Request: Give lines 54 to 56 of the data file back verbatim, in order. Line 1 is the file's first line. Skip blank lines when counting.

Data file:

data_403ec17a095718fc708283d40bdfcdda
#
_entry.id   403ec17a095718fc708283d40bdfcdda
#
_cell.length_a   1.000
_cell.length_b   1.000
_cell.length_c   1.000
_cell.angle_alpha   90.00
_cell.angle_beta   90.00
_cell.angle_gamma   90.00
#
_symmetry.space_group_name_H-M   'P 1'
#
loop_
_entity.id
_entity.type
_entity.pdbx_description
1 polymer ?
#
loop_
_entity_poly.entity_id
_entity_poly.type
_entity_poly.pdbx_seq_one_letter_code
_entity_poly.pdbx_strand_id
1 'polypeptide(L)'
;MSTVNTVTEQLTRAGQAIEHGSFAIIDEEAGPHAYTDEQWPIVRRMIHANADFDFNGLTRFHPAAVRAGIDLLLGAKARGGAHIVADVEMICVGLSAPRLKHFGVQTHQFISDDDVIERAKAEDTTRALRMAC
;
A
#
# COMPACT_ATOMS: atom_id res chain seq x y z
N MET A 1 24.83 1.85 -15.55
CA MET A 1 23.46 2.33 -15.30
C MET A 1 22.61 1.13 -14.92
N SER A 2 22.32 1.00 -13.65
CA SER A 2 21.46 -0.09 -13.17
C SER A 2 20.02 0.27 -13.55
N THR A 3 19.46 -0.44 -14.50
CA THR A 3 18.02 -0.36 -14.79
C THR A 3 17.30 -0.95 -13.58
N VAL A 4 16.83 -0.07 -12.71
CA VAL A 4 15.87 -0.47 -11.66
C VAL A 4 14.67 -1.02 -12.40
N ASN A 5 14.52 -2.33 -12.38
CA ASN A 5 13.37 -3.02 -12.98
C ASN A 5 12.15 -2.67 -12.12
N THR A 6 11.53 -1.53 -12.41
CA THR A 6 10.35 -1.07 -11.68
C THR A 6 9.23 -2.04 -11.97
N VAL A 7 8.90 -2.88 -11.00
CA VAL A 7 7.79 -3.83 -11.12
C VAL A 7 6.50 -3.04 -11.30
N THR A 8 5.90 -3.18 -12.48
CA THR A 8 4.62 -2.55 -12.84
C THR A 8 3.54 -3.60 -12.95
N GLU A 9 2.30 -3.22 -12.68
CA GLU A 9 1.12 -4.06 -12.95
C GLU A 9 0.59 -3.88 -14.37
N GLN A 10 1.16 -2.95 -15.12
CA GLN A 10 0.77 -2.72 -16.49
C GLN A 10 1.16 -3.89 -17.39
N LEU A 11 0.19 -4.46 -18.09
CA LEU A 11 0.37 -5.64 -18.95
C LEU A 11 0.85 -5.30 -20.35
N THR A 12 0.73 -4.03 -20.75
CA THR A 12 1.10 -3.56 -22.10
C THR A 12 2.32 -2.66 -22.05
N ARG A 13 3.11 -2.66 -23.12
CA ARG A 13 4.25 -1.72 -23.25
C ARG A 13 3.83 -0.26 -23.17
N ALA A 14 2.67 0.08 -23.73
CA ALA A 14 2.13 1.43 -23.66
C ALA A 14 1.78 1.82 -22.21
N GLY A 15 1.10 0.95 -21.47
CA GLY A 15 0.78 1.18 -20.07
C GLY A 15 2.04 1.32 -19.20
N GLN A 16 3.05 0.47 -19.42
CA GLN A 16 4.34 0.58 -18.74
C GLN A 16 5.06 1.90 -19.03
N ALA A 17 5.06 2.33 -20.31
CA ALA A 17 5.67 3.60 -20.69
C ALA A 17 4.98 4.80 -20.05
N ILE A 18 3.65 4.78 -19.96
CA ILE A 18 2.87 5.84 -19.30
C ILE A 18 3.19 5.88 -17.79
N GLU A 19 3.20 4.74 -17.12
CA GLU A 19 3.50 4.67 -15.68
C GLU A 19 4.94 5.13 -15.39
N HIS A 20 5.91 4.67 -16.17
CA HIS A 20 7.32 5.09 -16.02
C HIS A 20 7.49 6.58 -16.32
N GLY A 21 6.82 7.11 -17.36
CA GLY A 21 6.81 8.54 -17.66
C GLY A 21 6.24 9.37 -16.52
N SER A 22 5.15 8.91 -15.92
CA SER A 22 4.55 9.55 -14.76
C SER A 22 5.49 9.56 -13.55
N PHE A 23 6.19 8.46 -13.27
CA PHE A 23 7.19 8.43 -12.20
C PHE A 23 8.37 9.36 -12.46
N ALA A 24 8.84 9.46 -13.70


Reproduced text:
C THR A 8 3.54 -3.60 -12.95
N GLU A 9 2.30 -3.22 -12.68
CA GLU A 9 1.12 -4.06 -12.95